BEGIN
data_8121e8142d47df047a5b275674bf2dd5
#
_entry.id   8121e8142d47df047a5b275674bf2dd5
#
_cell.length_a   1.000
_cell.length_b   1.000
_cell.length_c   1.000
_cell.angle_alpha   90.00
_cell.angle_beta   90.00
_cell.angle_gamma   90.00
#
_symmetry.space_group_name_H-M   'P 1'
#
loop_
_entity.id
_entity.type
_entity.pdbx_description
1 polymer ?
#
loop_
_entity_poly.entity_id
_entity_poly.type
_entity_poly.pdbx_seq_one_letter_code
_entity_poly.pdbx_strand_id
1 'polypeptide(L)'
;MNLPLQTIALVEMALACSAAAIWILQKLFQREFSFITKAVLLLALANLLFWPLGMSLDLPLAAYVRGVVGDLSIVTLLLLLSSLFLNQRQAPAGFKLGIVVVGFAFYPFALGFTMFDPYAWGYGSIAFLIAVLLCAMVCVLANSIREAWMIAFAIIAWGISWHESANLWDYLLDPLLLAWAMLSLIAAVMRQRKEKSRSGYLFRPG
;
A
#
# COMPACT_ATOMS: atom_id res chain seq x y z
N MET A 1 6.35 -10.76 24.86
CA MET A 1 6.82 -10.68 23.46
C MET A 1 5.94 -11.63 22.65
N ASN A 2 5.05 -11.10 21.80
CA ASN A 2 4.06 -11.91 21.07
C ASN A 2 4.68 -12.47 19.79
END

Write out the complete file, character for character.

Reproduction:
data_8121e8142d47df047a5b275674bf2dd5
#
_entry.id   8121e8142d47df047a5b275674bf2dd5
#
_cell.length_a   1.000
_cell.length_b   1.000
_cell.length_c   1.000
_cell.angle_alpha   90.00
_cell.angle_beta   90.00
_cell.angle_gamma   90.00
#
_symmetry.space_group_name_H-M   'P 1'
#
loop_
_entity.id
_entity.type
_entity.pdbx_description
1 polymer ?
#
loop_
_entity_poly.entity_id
_entity_poly.type
_entity_poly.pdbx_seq_one_letter_code
_entity_poly.pdbx_strand_id
1 'polypeptide(L)'
;MNLPLQTIALVEMALACSAAAIWILQKLFQREFSFITKAVLLLALANLLFWPLGMSLDLPLAAYVRGVVGDLSIVTLLLLLSSLFLNQRQAPAGFKLGIVVVGFAFYPFALGFTMFDPYAWGYGSIAFLIAVLLCAMVCVLANSIREAWMIAFAIIAWGISWHESANLWDYLLDPLLLAWAMLSLIAAVMRQRKEKSRSGYLFRPG
;
A
#
# COMPACT_ATOMS: atom_id res chain seq x y z
N MET A 1 6.35 -10.76 24.86
CA MET A 1 6.82 -10.68 23.46
C MET A 1 5.94 -11.63 22.65
N ASN A 2 5.05 -11.10 21.80
CA ASN A 2 4.06 -11.91 21.07
C ASN A 2 4.68 -12.47 19.79